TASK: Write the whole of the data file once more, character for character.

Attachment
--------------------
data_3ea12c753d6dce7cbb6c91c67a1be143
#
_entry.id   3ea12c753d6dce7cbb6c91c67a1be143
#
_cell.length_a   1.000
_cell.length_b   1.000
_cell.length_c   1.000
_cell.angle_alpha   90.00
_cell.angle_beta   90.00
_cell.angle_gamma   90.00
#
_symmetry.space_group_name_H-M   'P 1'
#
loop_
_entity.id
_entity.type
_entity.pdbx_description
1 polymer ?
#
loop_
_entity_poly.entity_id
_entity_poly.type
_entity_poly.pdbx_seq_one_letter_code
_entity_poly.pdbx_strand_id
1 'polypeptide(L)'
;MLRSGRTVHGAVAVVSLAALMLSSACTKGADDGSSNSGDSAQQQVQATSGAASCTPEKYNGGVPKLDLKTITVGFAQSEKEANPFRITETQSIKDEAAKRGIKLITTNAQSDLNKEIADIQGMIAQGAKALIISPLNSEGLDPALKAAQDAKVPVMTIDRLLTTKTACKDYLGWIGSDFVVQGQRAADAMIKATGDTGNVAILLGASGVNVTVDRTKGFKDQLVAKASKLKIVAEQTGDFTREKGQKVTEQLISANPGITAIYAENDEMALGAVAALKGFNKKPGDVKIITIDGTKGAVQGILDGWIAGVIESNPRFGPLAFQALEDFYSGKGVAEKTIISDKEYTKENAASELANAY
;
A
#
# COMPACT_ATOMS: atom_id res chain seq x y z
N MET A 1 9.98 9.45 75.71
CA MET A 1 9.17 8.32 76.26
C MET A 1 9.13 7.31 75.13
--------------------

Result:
data_3ea12c753d6dce7cbb6c91c67a1be143
#
_entry.id   3ea12c753d6dce7cbb6c91c67a1be143
#
_cell.length_a   1.000
_cell.length_b   1.000
_cell.length_c   1.000
_cell.angle_alpha   90.00
_cell.angle_beta   90.00
_cell.angle_gamma   90.00
#
_symmetry.space_group_name_H-M   'P 1'
#
loop_
_entity.id
_entity.type
_entity.pdbx_description
1 polymer ?
#
loop_
_entity_poly.entity_id
_entity_poly.type
_entity_poly.pdbx_seq_one_letter_code
_entity_poly.pdbx_strand_id
1 'polypeptide(L)'
;MLRSGRTVHGAVAVVSLAALMLSSACTKGADDGSSNSGDSAQQQVQATSGAASCTPEKYNGGVPKLDLKTITVGFAQSEKEANPFRITETQSIKDEAAKRGIKLITTNAQSDLNKEIADIQGMIAQGAKALIISPLNSEGLDPALKAAQDAKVPVMTIDRLLTTKTACKDYLGWIGSDFVVQGQRAADAMIKATGDTGNVAILLGASGVNVTVDRTKGFKDQLVAKASKLKIVAEQTGDFTREKGQKVTEQLISANPGITAIYAENDEMALGAVAALKGFNKKPGDVKIITIDGTKGAVQGILDGWIAGVIESNPRFGPLAFQALEDFYSGKGVAEKTIISDKEYTKENAASELANAY
;
A
#
# COMPACT_ATOMS: atom_id res chain seq x y z
N MET A 1 9.98 9.45 75.71
CA MET A 1 9.17 8.32 76.26
C MET A 1 9.13 7.31 75.13